Similarly, Question 5 asks a series of questions about private equity and the role that investors play in managing an acquired company.  Again, the RFI cites no statutory provisions or cases, and we are unaware of any, in which a court has found that the identity of a purchaser as a private equity firm has any relevance to a merger analysis, except to the extent that the firm may own other companies in the same market.

For these reasons, we recommend that the Agencies withdraw these questions or explain their relevance to the antitrust laws and this inquiry.  By narrowing the RFI to topics that relate directly to the antitrust laws and merger analysis, and that have grounding in the statutory language and historical precedent, the Agencies would gather more useful information and would increase public confidence in the necessity and utility of this inquiry.


As former enforcers, we strongly support the Agencies’ mission and the importance of vigorous enforcement.  We hope that our suggestions will help the Agencies to improve the quality and utility of the information that they receive in response to this RFI.

Thank you for your attention to these comments.

[1] OECD, Conglomerate Effects of Mergers – Note by the United States to the Organisation for Economic Co-operation and Development (June 4, 2020) at 5,

[2] See Kreisle, Bureau of Economics, Price Effects from the Merger of Agricultural Fertilizer Manufacturers Agrium and PotashCorp (July 2020),

[3] See Haas-Wilson and Garmon, Bureau of Economics, Two Hospital Mergers on Chicago’s North Shore: A Retrospective Study (Jan. 2009), at

[4] See Hosken et al, Bureau of Economics, Do Retail Mergers Affect Competition? Evidence from Grocery Retailing (Dec. 2012),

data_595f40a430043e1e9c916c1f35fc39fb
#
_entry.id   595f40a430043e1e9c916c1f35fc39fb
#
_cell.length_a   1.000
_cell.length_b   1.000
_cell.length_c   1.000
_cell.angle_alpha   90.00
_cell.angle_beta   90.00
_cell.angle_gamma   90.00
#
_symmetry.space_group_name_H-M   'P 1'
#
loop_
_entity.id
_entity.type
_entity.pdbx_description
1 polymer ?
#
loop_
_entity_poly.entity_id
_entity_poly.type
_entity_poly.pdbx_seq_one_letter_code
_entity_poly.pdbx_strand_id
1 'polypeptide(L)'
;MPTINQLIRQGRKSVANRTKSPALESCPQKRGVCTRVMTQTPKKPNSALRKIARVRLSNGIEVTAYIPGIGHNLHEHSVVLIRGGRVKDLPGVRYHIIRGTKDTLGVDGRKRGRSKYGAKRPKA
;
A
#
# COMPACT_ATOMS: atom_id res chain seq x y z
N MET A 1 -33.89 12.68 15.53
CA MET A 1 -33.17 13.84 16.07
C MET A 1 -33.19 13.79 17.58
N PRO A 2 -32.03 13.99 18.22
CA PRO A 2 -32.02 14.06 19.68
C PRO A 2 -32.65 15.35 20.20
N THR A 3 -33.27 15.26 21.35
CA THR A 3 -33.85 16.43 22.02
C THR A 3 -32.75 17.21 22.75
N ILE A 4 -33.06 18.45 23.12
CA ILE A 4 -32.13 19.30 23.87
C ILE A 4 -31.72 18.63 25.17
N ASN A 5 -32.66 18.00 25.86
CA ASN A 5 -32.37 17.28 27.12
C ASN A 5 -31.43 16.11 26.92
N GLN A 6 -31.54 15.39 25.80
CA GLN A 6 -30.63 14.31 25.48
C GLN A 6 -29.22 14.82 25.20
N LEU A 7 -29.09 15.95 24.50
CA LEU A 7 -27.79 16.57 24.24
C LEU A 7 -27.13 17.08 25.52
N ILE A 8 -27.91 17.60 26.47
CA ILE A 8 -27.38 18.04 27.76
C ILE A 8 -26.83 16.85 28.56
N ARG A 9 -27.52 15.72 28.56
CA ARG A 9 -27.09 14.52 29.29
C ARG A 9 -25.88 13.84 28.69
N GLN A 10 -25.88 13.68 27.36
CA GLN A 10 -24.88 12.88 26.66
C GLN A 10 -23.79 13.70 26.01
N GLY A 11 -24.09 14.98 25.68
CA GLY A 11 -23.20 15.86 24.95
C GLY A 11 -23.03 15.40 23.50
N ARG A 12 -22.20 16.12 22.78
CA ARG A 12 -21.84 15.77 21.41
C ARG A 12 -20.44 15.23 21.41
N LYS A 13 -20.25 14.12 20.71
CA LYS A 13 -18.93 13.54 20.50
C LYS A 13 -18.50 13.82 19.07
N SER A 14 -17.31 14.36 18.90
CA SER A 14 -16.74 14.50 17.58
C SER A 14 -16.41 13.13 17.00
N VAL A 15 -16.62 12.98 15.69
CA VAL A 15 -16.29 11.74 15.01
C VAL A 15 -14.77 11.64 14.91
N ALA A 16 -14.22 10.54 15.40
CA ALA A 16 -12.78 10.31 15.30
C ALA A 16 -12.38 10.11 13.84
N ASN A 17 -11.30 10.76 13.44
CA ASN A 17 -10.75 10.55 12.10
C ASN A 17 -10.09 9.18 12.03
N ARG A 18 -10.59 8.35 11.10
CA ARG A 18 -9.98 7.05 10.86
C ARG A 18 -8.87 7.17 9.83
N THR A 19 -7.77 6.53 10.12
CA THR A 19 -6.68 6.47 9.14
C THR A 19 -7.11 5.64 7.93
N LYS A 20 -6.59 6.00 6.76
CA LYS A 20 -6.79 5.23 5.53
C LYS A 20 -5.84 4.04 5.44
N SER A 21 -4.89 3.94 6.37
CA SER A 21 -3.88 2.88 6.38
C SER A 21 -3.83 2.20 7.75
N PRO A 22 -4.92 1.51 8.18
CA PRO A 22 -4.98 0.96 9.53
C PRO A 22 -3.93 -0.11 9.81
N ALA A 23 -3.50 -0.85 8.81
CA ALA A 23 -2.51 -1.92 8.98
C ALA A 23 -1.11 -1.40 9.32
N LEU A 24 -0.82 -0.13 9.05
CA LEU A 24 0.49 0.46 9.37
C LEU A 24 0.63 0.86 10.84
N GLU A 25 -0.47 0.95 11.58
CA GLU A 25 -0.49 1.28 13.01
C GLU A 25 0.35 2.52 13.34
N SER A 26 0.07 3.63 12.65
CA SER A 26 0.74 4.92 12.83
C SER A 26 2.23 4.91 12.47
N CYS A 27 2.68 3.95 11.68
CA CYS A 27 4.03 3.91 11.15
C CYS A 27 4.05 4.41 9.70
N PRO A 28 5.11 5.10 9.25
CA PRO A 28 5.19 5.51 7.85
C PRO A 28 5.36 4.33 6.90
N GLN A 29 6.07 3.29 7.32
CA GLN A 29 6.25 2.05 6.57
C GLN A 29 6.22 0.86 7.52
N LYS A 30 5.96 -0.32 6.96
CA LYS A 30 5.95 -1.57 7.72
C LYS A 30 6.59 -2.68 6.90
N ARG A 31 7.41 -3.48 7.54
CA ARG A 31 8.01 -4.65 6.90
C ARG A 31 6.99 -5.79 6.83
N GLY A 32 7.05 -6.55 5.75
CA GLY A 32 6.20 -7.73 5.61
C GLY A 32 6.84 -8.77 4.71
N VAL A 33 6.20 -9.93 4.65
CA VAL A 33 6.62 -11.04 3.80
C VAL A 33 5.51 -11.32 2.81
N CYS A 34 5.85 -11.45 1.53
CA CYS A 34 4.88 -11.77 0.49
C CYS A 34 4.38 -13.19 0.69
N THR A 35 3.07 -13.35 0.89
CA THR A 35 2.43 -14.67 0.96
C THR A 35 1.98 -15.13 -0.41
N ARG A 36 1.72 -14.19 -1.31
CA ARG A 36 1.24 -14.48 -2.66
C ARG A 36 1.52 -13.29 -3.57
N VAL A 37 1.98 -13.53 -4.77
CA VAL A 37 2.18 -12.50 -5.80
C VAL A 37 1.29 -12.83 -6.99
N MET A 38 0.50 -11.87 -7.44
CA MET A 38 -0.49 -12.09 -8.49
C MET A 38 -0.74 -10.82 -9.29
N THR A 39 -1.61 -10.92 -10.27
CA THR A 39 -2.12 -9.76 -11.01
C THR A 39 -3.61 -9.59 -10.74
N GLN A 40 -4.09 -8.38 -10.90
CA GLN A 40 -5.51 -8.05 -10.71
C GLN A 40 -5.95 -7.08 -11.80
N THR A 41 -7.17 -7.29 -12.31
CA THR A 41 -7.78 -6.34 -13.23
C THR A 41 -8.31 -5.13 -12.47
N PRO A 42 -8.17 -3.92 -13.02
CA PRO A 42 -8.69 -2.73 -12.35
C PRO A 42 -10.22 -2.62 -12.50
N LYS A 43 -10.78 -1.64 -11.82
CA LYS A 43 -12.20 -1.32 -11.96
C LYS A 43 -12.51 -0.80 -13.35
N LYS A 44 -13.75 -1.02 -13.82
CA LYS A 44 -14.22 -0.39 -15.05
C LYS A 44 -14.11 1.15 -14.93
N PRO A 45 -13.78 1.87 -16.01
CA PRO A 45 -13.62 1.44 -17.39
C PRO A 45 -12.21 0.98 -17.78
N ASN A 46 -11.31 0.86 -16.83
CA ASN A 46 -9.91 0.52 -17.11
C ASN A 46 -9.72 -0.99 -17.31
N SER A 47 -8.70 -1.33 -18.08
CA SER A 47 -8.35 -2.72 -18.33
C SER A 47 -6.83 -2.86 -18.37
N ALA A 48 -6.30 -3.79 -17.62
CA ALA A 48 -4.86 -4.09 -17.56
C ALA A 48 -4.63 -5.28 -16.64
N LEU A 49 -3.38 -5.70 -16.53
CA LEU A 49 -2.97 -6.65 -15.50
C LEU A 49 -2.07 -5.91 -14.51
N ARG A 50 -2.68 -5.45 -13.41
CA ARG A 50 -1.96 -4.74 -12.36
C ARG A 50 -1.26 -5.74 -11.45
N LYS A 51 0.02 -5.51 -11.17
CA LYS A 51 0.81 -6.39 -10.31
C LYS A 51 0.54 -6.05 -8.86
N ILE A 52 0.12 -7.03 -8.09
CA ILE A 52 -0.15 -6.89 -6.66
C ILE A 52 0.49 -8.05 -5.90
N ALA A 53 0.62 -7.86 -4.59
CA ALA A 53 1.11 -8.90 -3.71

[5] Statement of Ass’t Att’y Gen. Christine Varney, Merger Guidelines Workshops, Third Annual Georgetown Law Global Antitrust Enforcement Symposium (Sept. 22, 2009).

[6] OECD, Conglomerate Effects of Mergers – Note by the United States to the Organisation for Economic Co-operation and Development (June 4, 2020) at 5,

[7] Id. at 8.

[8] E.g., Antitrust Modernization Commission Report 57-60, at

[9] 4A Phillip E. Areeda & Herbert Hovenkamp, Antitrust Law ¶ 10A-1 (5th ed. 2021).

[10] U.S. Chamber, Evidence of Efficiencies in Consummated Mergers (June 1, 2023), at

[11] U.S. Chamber, Mergers, Industries, and Innovation: Evidence from R&D Expenditures and Patent Applications (Feb. 2023), at

[12]CBO, Research and Development in the Pharmaceutical Industry (Apr. 2021), at . .

[13] Microsoft, 2023 WL 4443412, at *11 (citations omitted).  See also U.S. v. Booz Allen Hamilton, Case 1:22-cv-01603-CCB, at 8 n.13 (D. Md. Oct. 17, 2022); Nat’l Fuel Gas Supply Corp. v. FERC, 468 F.3d 831, 840 (D.C. Cir. 2006) (“[V]ertical integration creates efficiencies for consumers”).